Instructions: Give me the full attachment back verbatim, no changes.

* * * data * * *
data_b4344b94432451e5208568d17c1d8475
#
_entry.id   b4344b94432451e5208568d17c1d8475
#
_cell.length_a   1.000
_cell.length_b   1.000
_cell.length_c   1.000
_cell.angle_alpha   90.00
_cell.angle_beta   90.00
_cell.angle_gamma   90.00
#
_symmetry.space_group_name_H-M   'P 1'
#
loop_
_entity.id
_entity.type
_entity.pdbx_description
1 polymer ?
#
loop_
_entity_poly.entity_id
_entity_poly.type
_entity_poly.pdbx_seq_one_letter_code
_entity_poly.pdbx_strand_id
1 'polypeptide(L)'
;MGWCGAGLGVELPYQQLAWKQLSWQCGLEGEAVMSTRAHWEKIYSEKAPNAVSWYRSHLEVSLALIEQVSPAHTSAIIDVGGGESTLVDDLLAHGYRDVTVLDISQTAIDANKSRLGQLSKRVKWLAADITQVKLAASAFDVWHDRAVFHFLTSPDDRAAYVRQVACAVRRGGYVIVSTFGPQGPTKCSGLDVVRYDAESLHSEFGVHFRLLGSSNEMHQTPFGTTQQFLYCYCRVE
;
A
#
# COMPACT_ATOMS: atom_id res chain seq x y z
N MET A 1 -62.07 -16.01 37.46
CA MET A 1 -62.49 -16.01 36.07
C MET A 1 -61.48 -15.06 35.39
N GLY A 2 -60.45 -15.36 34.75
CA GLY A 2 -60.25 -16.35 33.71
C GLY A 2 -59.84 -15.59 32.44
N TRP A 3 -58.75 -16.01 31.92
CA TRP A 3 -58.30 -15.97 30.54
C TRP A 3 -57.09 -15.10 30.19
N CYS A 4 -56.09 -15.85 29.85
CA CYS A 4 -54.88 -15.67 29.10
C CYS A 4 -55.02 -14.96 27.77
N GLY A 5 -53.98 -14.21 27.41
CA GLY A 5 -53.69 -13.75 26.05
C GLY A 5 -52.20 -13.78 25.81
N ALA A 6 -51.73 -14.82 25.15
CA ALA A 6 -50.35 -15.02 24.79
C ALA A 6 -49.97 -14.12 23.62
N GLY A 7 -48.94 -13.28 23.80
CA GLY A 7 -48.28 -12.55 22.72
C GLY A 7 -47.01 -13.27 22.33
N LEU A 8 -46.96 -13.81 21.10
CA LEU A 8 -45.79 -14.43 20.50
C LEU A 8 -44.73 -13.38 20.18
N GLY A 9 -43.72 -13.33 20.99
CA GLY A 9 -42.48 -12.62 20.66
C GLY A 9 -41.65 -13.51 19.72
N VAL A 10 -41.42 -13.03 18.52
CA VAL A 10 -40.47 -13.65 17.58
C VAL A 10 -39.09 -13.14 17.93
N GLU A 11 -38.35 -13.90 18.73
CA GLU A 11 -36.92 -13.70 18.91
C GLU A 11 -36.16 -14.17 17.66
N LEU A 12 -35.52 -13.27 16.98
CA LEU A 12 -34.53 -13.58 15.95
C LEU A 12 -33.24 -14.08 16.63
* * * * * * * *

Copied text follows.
data_b4344b94432451e5208568d17c1d8475
#
_entry.id   b4344b94432451e5208568d17c1d8475
#
_cell.length_a   1.000
_cell.length_b   1.000
_cell.length_c   1.000
_cell.angle_alpha   90.00
_cell.angle_beta   90.00
_cell.angle_gamma   90.00
#
_symmetry.space_group_name_H-M   'P 1'
#
loop_
_entity.id
_entity.type
_entity.pdbx_description
1 polymer ?
#
loop_
_entity_poly.entity_id
_entity_poly.type
_entity_poly.pdbx_seq_one_letter_code
_entity_poly.pdbx_strand_id
1 'polypeptide(L)'
;MGWCGAGLGVELPYQQLAWKQLSWQCGLEGEAVMSTRAHWEKIYSEKAPNAVSWYRSHLEVSLALIEQVSPAHTSAIIDVGGGESTLVDDLLAHGYRDVTVLDISQTAIDANKSRLGQLSKRVKWLAADITQVKLAASAFDVWHDRAVFHFLTSPDDRAAYVRQVACAVRRGGYVIVSTFGPQGPTKCSGLDVVRYDAESLHSEFGVHFRLLGSSNEMHQTPFGTTQQFLYCYCRVE
;
A
#
# COMPACT_ATOMS: atom_id res chain seq x y z
N MET A 1 -62.07 -16.01 37.46
CA MET A 1 -62.49 -16.01 36.07
C MET A 1 -61.48 -15.06 35.39
N GLY A 2 -60.45 -15.36 34.75
CA GLY A 2 -60.25 -16.35 33.71
C GLY A 2 -59.84 -15.59 32.44
N TRP A 3 -58.75 -16.01 31.92
CA TRP A 3 -58.30 -15.97 30.54
C TRP A 3 -57.09 -15.10 30.19
N CYS A 4 -56.09 -15.85 29.85
CA CYS A 4 -54.88 -15.67 29.10
C CYS A 4 -55.02 -14.96 27.77
N GLY A 5 -53.98 -14.21 27.41
CA GLY A 5 -53.69 -13.75 26.05
C GLY A 5 -52.20 -13.78 25.81
N ALA A 6 -51.73 -14.82 25.15
CA ALA A 6 -50.35 -15.02 24.79
C ALA A 6 -49.97 -14.12 23.62
N GLY A 7 -48.94 -13.28 23.80
CA GLY A 7 -48.28 -12.55 22.72
C GLY A 7 -47.01 -13.27 22.33
N LEU A 8 -46.96 -13.81 21.10
CA LEU A 8 -45.79 -14.43 20.50
C LEU A 8 -44.73 -13.38 20.18
N GLY A 9 -43.72 -13.33 20.99
CA GLY A 9 -42.48 -12.62 20.66
C GLY A 9 -41.65 -13.51 19.72
N VAL A 10 -41.42 -13.03 18.52
CA VAL A 10 -40.47 -13.65 17.58
C VAL A 10 -39.09 -13.14 17.93
N GLU A 11 -38.35 -13.90 18.73
CA GLU A 11 -36.92 -13.70 18.91
C GLU A 11 -36.16 -14.17 17.66
N LEU A 12 -35.52 -13.27 16.98
CA LEU A 12 -34.53 -13.58 15.95
C LEU A 12 -33.24 -14.08 16.63